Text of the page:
04 November 2007

Ann Arbor Leading Way on Street Lighting

..By switching to LED fixtures that save energy and preserve the night sky:

Ann Arbor is changing city street lights to power saving LEDs. They hope to save over $100k dollars a year in electricity costs. However, they also will be helping the citizens see the night sky, because LED fixtures are typically full cut-off type lights that direct the light to the ground instead of into the sky. LED lights are by design one-directional, as opposed to standard incandescent bulbs which radiate light in all directions. They are inherently more efficient because all the energy is used for it's intended purpose (to light a specific surface), and less energy is wasted on unintentional lighting of neighbor's windows or the night sky.

ANN ARBOR, MI — The City of Ann Arbor, Michigan, the newest LED City™, expects to install more than 1,000 LED streetlights beginning next month. The City anticipates a 3.8-year payback on its initial investment. The LED lights typically burn five times longer than the bulbs they replace and require less than half the energy. The LED streetlights currently installed in Ann Arbor are based on the New Westminster Series made by Lumec, Inc., which contain LED light engines from Relume Technologies, Inc. The light engines are based on the performance-leading Cree XLamp® LED.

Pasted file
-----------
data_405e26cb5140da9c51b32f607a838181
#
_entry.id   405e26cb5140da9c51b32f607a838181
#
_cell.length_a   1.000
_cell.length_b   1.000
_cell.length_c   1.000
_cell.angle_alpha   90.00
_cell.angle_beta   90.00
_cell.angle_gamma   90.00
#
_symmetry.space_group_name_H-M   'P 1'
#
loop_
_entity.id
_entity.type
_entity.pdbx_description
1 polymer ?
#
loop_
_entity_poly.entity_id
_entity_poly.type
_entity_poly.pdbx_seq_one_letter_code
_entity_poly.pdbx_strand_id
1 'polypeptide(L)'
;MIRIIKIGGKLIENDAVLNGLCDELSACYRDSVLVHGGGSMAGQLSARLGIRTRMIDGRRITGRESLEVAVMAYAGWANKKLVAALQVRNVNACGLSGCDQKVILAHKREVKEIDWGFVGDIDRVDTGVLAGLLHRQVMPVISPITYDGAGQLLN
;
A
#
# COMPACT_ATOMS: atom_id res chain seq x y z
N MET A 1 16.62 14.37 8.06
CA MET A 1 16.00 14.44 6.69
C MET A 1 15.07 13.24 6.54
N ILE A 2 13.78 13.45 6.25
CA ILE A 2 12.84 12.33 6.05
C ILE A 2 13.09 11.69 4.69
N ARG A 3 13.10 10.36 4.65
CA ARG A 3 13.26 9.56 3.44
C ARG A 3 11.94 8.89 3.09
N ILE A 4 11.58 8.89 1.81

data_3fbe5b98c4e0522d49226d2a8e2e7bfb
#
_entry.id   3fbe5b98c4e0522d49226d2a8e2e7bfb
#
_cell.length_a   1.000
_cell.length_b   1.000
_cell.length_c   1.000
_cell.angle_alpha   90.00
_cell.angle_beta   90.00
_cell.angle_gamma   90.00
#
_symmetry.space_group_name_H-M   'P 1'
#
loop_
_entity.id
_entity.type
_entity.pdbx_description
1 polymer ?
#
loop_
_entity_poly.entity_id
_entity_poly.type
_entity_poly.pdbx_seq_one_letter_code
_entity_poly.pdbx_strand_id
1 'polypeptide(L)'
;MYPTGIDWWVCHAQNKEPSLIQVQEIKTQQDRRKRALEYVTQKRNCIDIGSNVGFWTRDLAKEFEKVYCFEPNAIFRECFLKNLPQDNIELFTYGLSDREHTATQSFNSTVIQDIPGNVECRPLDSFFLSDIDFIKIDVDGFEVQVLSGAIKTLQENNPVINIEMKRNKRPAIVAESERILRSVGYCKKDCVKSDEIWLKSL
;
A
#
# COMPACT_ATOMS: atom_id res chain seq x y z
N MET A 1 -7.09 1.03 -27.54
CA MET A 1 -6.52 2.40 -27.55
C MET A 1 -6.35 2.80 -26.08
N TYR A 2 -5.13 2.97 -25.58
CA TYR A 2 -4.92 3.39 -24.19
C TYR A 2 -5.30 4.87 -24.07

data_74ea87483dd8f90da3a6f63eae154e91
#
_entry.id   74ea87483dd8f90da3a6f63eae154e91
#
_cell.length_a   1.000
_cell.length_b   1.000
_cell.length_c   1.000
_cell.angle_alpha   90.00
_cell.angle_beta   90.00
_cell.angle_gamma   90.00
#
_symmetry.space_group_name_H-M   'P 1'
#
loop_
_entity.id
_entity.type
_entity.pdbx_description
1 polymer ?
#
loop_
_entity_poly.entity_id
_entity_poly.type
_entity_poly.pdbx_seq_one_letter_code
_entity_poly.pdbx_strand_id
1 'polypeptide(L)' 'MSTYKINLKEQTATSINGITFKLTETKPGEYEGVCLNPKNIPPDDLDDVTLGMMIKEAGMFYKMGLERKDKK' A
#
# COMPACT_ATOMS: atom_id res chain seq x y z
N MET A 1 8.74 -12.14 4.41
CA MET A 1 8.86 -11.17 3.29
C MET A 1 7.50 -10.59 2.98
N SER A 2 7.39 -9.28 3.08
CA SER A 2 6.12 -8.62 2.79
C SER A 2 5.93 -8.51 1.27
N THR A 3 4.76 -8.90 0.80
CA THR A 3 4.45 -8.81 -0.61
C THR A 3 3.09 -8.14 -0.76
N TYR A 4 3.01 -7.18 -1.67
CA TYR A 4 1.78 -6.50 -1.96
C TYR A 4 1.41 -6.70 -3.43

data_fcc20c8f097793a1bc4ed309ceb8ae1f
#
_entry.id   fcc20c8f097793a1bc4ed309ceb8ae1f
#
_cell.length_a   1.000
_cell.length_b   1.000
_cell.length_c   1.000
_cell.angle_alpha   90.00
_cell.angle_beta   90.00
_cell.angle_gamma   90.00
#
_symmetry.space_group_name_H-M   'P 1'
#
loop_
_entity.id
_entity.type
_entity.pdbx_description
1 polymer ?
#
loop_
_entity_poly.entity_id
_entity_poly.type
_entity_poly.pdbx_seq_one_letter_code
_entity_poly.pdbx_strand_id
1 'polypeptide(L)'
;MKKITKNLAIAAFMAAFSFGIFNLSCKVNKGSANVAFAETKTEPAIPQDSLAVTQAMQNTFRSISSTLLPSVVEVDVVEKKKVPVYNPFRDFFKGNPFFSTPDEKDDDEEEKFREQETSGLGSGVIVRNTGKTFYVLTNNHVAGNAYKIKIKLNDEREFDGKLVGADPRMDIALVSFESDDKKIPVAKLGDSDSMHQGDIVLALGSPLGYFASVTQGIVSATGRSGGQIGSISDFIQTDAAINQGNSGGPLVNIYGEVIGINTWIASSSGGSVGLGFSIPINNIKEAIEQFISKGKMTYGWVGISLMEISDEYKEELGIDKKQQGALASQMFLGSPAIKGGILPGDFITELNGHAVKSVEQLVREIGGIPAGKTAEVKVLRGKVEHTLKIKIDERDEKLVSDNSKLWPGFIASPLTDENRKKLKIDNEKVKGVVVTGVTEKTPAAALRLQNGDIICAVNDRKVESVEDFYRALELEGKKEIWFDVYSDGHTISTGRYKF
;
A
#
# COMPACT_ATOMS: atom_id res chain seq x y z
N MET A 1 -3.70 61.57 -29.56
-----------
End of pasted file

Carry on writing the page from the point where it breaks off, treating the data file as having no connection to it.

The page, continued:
An older article here, describing the process Ann Arbor went through the past few years evaluating the lighting options.
Here is an interview with the guy in charge of Ann Arbor's lights. Also a detailed description of the engineering issues.

Typical LED cobra-head type roadway fixture:

Cincinnati should do this. It would improve the quality of life, have long term costs savings, and it could help market Cincinnati as a green city. Everyone will be switching to these someday, why not be a leader?

Previous post on stargazing in the city.


Beach said...

It would be nice to replace the "War of the Worlds" floating eyeball lights.

Anonymous said...

Be skeptical of any thing involving Ann Arbor. Be very, very, very skeptical.

CityKin said...

I know exaclty which lights you are talking about, with the extra tall poles and the balls on top. Must have been cutting edge in 1978.